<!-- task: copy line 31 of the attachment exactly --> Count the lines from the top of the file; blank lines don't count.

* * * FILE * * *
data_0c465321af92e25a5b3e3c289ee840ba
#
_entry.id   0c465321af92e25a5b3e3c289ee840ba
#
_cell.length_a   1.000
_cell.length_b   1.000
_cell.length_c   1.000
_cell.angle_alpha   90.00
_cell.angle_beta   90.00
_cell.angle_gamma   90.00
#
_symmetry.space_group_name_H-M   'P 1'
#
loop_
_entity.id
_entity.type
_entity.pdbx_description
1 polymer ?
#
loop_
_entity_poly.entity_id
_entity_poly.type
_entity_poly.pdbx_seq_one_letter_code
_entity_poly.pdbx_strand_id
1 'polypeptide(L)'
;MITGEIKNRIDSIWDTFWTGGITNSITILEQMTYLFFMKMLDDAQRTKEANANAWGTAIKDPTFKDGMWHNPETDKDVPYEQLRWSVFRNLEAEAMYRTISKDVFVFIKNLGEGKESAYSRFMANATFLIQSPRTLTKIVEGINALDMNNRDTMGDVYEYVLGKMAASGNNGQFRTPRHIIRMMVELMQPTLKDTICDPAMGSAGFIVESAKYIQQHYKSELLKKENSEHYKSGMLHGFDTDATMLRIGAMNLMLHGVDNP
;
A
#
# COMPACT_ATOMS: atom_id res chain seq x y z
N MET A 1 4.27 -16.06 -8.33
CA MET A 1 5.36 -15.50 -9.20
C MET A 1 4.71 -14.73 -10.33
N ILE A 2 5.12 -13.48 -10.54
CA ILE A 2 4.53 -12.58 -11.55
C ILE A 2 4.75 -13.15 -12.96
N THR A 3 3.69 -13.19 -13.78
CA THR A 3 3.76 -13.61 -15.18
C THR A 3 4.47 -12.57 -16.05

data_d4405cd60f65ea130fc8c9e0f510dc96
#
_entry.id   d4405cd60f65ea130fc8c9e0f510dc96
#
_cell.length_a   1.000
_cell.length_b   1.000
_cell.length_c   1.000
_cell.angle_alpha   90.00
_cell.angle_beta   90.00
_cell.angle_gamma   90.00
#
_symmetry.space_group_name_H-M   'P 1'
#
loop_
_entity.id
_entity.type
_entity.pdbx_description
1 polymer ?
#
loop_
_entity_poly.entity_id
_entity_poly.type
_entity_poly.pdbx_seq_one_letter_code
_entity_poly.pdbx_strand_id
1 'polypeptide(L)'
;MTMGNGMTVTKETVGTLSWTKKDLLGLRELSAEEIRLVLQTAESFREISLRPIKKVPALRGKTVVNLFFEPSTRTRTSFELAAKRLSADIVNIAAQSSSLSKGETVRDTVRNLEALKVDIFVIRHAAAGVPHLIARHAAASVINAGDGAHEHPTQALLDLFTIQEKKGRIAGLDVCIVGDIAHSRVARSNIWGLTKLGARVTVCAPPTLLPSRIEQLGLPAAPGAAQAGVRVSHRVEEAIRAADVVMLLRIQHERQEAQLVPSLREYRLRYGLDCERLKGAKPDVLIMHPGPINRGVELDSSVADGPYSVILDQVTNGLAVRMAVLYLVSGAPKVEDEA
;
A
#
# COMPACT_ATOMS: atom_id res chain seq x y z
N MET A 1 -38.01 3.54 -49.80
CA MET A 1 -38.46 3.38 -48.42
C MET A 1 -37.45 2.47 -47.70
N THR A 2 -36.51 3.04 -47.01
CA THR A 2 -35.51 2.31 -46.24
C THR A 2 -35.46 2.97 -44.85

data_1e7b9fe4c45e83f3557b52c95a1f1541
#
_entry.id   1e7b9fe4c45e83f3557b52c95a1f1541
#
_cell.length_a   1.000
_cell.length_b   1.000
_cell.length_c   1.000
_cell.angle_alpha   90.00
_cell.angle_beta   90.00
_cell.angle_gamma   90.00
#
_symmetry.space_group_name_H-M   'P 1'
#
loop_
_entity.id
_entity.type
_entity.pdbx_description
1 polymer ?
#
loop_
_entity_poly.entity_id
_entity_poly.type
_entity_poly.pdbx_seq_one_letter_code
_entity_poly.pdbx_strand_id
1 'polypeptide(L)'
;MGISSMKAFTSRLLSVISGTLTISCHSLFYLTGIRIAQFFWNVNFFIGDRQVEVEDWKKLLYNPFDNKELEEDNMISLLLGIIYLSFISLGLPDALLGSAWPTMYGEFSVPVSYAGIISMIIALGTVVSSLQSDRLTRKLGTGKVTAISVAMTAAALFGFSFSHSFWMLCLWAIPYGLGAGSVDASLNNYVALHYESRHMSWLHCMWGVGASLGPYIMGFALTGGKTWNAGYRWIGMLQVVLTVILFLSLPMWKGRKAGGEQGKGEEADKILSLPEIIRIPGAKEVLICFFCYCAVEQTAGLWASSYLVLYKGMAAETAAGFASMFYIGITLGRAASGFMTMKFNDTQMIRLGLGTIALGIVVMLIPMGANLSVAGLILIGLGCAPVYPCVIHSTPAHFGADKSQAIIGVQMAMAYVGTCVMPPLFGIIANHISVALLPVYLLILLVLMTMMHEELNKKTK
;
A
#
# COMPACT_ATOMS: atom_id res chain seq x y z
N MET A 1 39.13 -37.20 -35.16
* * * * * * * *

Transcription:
N MET A 1 4.27 -16.06 -8.33